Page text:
It took the urgent representations of the Mission to Seafarers chaplain in Dunkirk to spring this poor survivor from the Bastille in which he was held.
Poor Captain Mangouras of the Prestige, a man who was no youngster, and who was attempting to perform miracles to save his wounded ship, fared, as we know, no better at the hands of the Spanish authorities, which are arguably culpable for their refusal of a place of refuge and ridiculous orders to the ship as the emergency developed.
Both accidents set new standards in largely pointless litigation and blaming; standards which were already at Olympic levels after the Exxon Valdez fiasco.
There is also a level of transparency within the aviation industry that is just not the case in shipping. How often, scanning the casualty columns in this newspaper do I enunciate the words to the effect that I would pay money to discover what caused some particular choice maritime conundrum. “How on earth did they manage to do that with that ship?”
It is not just my macabre sense of curiosity — public interest demands that these matters are made public, so we can learn from the casualty and make sure it doesn’t happen again.
But with a small list of notable exceptions, led by the UK’s excellent Marine Accident Investigation Branch, the Australians, New Zealanders, Danes, Bahamians, the US Transportation Safety Bureau and a few others, the majority of flag states do not make these matters generally public.
There is a convention requirement to ensure that accident investigations are published and lodged with the International Maritime Organization, but a large number of administrations, bless ‘em, don’t bother to do this, or indeed have any adequate investigation mechanism available. It might get better as a result of casualty investigation capability being linked with flag state auditing. It badly needs to.
And yet the lessons from casualties require such to be published promptly. Less than a day after the Heathrow crash and authoritative statements are being made.
Perhaps the urgency involved in an aviation casualty is scarcely comparable with the more ponderous world of shipping. One can imagine the operators of some 900 Boeing 777s undertaking many hours of creative overtime to check over their auto-throttles, practically before the dust had settled.
You can argue that aviation and shipping are very different modes of transport, ships naturally floating and aircraft unnaturally suspended in the air and moving at speeds which are positively frightening. But you cannot get away from the basic difference that following an accident, aviation focusses on cause, while shipping drills down on blame and liability. And all of this spills over into a public perception about flying, despite its apparent danger, which is just so much more positive than that of shipping.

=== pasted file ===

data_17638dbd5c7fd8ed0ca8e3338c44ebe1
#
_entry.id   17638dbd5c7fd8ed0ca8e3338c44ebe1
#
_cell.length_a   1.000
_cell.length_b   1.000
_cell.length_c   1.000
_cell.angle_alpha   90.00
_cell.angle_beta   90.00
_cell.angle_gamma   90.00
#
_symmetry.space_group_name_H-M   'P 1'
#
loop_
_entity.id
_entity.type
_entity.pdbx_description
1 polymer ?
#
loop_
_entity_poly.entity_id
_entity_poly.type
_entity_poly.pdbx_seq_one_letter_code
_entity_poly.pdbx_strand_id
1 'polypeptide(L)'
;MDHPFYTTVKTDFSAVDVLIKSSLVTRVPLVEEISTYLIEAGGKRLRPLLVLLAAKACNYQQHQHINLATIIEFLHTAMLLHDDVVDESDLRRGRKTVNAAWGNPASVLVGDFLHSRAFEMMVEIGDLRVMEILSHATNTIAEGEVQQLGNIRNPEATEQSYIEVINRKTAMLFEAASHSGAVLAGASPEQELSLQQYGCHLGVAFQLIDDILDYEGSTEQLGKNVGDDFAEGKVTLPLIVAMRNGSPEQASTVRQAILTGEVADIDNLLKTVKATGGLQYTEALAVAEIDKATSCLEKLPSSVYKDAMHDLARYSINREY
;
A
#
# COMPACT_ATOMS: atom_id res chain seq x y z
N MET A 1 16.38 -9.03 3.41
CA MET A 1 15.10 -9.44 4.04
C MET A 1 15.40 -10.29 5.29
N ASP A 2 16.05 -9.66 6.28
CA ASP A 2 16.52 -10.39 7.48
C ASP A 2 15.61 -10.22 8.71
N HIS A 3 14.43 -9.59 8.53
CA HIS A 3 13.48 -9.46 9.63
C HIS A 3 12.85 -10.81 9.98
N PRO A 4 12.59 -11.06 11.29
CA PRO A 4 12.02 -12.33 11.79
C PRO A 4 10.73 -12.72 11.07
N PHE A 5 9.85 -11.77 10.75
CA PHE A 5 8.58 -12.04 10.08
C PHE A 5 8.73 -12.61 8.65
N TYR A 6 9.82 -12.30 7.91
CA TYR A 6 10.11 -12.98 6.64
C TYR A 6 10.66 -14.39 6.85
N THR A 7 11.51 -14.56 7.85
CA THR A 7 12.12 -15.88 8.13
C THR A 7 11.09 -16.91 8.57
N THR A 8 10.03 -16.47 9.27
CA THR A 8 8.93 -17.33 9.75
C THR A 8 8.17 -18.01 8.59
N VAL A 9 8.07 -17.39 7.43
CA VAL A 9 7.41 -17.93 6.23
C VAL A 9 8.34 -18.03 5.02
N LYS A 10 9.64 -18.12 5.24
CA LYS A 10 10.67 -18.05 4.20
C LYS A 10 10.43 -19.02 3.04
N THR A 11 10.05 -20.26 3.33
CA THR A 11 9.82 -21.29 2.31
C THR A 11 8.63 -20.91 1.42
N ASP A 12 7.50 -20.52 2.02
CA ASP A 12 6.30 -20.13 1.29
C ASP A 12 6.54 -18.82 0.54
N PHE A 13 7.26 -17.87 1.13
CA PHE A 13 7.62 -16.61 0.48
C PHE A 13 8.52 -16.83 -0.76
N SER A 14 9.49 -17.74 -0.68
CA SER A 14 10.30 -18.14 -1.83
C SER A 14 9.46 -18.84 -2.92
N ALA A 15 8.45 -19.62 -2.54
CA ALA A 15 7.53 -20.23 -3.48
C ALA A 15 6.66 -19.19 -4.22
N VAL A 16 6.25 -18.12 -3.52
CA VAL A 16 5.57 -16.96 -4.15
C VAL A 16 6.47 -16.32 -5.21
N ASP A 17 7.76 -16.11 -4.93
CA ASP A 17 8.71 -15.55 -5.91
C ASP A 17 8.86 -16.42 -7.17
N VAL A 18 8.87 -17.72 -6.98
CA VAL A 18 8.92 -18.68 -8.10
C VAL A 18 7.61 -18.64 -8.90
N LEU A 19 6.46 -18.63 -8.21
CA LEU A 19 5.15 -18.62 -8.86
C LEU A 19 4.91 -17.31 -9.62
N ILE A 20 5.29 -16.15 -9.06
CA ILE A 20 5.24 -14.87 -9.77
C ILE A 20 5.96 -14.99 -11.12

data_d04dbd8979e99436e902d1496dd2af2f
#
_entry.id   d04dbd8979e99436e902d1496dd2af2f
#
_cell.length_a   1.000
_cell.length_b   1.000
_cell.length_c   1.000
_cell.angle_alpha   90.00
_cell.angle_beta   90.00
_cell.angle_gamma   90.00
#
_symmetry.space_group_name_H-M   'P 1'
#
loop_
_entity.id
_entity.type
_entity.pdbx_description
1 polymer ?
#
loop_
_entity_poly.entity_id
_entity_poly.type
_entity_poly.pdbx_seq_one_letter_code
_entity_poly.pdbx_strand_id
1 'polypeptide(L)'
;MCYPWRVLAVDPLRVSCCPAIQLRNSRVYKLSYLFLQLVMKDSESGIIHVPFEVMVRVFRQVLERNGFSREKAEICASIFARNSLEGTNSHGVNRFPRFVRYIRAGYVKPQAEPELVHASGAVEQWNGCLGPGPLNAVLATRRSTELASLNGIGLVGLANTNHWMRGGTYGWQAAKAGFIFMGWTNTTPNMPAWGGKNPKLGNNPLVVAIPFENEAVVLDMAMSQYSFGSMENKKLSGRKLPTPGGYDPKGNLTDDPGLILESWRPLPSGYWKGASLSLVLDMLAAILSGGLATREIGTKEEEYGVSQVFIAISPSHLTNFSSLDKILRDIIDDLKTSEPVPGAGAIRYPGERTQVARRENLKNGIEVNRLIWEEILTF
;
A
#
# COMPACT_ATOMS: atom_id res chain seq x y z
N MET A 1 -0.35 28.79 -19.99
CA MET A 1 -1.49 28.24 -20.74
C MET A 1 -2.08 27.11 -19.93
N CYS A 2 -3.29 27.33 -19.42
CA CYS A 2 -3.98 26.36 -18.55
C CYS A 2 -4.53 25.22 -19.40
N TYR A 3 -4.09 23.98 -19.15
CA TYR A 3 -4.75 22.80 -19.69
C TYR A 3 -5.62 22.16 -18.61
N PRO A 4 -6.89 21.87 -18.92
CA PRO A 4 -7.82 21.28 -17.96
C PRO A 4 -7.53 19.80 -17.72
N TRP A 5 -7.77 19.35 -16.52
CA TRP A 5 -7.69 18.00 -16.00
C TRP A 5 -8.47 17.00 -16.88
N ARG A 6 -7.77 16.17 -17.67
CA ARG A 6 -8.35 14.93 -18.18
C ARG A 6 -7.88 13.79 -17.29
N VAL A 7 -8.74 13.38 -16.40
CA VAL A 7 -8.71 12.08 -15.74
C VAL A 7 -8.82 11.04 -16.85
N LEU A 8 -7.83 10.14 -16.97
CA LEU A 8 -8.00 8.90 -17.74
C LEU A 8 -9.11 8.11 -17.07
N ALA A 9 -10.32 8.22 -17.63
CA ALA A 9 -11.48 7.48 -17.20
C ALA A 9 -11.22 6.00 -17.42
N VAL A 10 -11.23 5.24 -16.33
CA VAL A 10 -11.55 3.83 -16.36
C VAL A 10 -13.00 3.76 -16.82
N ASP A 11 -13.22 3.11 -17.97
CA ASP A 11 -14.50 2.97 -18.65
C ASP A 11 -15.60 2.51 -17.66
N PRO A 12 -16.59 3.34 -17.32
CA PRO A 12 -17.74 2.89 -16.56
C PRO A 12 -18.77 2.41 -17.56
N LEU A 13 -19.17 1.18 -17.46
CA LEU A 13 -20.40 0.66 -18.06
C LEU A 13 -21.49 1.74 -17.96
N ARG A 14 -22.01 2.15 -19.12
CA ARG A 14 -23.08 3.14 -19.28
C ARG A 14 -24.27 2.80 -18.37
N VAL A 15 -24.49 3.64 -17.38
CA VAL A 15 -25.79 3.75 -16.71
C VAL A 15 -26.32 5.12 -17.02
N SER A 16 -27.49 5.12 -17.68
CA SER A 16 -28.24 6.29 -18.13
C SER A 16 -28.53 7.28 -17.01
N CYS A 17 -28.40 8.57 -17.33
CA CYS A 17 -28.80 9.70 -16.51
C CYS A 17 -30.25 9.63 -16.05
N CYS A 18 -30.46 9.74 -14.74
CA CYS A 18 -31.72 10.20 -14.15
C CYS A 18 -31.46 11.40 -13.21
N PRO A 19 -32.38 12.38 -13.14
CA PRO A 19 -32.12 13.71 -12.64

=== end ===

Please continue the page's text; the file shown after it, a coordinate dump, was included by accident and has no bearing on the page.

Perhaps the shipping industry, with its convoluted management structures involving the use of third parties is its own worst enemy. I don’t recall many post casualty disputes about complex “chains of responsibility” in the world of aviation, despite its dependence on leasing and sub-contracted maintenance. I guess there is no doubt about whose responsibility it was to do whatever needed to be done.
You certainly don’t get the sort of fiascos you have in the shipping industry, where the manager blames the terminal meanness of the owner, who blames the occasional scrutiny of the classification society, the cargo owner and charterer blame everyone else, while the flag state and the polluted coastal state rage at each other. And the lawyers settle down to litigation that will last for the entire careers of young practitioners. And the new enthusiasm for criminalisation brings an exciting new dimension to the whole process as regional regulators seize the opportunity to flex their muscles and invoke their punitive sanctions on all involved, chiefly the master, who is being conveniently held in some dungeon, ready for the tumbrils to roll.
One gets the impression that the world of aviation is one which is practical, pragmatic and utterly focused on accident prevention. By contrast, the shipping world retains the worst of its medieval past and has embraced little of the 21st century.
It is hoist by environmental activism, which has captivated the politicians and hamstrung the regulators. And in this melange of political correctness and simple inefficiency, shipping sails on, an industry where innocent people are persecuted and prosecuted because they are unfortunate enough to be in command of a ship. They are not trotted out as heroes, when they have done something heroic, but instead will be detained in darkened cellars being questioned for hours by interrogators, so blame can be apportioned.
Best to go down with the ship, and leave heroics to the world of aviation, where they appreciate heroism.